Howard Mehring

A native of Washington, D.C., Howard Mehring studied, lived, and worked in Washington for his entire life, and became an influential member of the Washington Color School Painters – a group of Color Movement painters including Morris Louis, Kenneth Noland, Gene Davis, Thomas Downing, and Paul Reed. Mehring graduated from Wilson Teachers College, where he studied under Leon Berkowitz, founder of the Washington Workshop Center for the Arts. In 1953, Berkowitz introduced Mehring to the Washington Workshop, where he formed relationships with Kenneth Noland and Morris Louis. He later joined the faculty and taught alongside Noland, Louis, and Gene Davis. In 1955, Mehring received his M.F.A. from Catholic University, where he made the acquaintance of Thomas Downing.

At the Washington Workshop, Mehring bacame aware of the newest New York artists, such as David Smith and Cy Twombly, who exhibited their work at Catholic University at Noland’s instigation. It was through Noland and Louis that Mehring first saw the work of Jackson Pollock, Mark Rothko, Barnett Newman, and Helen Frankenthaler, artists whose work would make a lasting impression on Mehring. These New York artists inspired Mehring to experiment with new techniques of pigment and surface, and the influence of Pollock and Frankenthaler in particular can be seen in much of Mehring’s early work. During a 1955 visit to Frankenthaler’s New York studio, Mehring witnessed Frankenthaler’s technique of staining raw canvas with pigment. Mehring was intrigued by the way Frankenthaler’s staining technique opened up the possibility of unifying color and canvas. Mehring soon began to experiment with mixing paint with metallic powder and pouring it onto canvases. These pouring and staining techniques wereenhanced by Leonard Bocour’s invention of Magna, the world’s first type of acrylic paint, which was quickly adopted by Mehring and many of his contemporaries. Staining canvas with acrylic paint allowed Mehring to employ veils of color to create deep, luminous, and ambiguous spaces.

Throughout the 1960s, Mehring was intensely preoccupied with the idea of ‘pure color’. Like his Color School contemporaries, Mehring was intent on contributing to a new style of painting in which color became “the primary expressive element” (Humblet 2003: 900). He consistently attempted to push the limitations of the canvas and to create the sense of expansion into infinite space. His application of luminous washes of color was profoundly influenced by the work of Mark Rothko. However, unlike Rothko and many of his other Color School colleagues, Mehring’s works usually employed some type of underlying geometric structure as a vehicle for color. Mehring’s best-known works are structured around hard-edged, repeating shapes which seem to expand infinitely into space. These nested shapes provide a structure for vibrant, kinetic,sometimes volatile juxtapositions of subtly blended hues. Mehring often conceptualized his work in musical terms, calling his paintings ‘color fugues’. He was fascinated by the “song of color”: tonal relationships, harmony and dissonance, rhythm and repetition.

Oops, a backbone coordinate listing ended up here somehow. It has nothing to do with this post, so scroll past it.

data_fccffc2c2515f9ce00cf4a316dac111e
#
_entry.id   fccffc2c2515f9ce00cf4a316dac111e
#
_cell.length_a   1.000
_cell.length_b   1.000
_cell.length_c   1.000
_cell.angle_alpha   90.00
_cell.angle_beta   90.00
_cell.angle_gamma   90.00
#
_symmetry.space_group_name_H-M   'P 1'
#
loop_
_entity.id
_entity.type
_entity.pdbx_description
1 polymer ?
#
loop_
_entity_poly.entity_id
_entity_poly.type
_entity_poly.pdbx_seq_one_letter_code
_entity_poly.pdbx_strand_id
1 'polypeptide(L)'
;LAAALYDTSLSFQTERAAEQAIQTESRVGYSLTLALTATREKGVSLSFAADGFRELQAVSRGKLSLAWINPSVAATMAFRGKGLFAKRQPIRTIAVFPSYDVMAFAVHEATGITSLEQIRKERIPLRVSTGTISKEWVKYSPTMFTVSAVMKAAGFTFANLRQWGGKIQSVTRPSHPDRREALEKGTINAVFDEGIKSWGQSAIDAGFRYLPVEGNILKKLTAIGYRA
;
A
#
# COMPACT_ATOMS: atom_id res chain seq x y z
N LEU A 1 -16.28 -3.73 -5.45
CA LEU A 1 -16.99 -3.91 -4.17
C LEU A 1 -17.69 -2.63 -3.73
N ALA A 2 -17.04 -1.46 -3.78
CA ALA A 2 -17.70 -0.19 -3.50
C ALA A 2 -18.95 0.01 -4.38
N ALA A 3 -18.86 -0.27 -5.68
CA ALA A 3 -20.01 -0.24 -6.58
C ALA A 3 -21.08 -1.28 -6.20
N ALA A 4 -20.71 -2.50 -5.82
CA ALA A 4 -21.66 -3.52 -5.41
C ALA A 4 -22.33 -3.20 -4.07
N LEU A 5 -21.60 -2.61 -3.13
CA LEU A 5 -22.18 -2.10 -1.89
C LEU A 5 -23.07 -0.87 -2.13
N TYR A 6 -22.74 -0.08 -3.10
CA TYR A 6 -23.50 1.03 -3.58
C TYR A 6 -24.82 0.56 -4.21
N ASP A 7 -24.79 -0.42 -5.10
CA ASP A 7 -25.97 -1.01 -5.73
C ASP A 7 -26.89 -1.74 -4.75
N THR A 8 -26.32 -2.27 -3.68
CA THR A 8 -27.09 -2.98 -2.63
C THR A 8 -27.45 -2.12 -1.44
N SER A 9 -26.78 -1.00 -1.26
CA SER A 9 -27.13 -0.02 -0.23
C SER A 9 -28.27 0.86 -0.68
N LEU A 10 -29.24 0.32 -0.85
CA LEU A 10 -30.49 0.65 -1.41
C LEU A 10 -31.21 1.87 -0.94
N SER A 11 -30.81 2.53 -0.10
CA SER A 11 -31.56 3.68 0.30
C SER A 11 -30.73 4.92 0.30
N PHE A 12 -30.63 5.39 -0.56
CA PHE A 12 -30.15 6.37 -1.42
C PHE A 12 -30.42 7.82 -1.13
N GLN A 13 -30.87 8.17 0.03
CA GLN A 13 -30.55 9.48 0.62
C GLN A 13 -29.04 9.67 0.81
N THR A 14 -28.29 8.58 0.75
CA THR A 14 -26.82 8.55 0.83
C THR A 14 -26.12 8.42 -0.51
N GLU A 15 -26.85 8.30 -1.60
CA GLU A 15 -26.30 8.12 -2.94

Mehring’s first exhibition was held at Washington’s Origo Gallery in 1959. He also exhibited throughout the 1960s at the Jefferson Place Gallery and the Adams-Morgan Gallery, both in Washington. Several of his works were included in the ‘Post Painterly Abstraction’ exhibition executed by the well-known art critic Clement Greenberg, which opened in 1964 at the Los Angeles County Museum of Art and was subsequently seen in museums across the country. Mehring’s works were also included in Gerald Nordland’s ‘The Washington Color Painters’ exhibition at the Washington Gallery of Modern Art in 1965. Subsequently, Mehring exhibited at the Sachs Gallery in New York. A major retrospective of his work was mounted at the Corcoran Gallery of Art in 1977 along with an exhibition of his drawings at the Phillips Collection, both in Washington, D.C. His work has been shown at such museums as the Baltimore Museum of Art, the Jewish Museum, the Guggenheim Museum, and the Whitney Museum of American Art, and is included in the collections of the Whitney Museum, the Museum of Modern Art, the National Gallery of Art and the Tate Gallery of London, among others.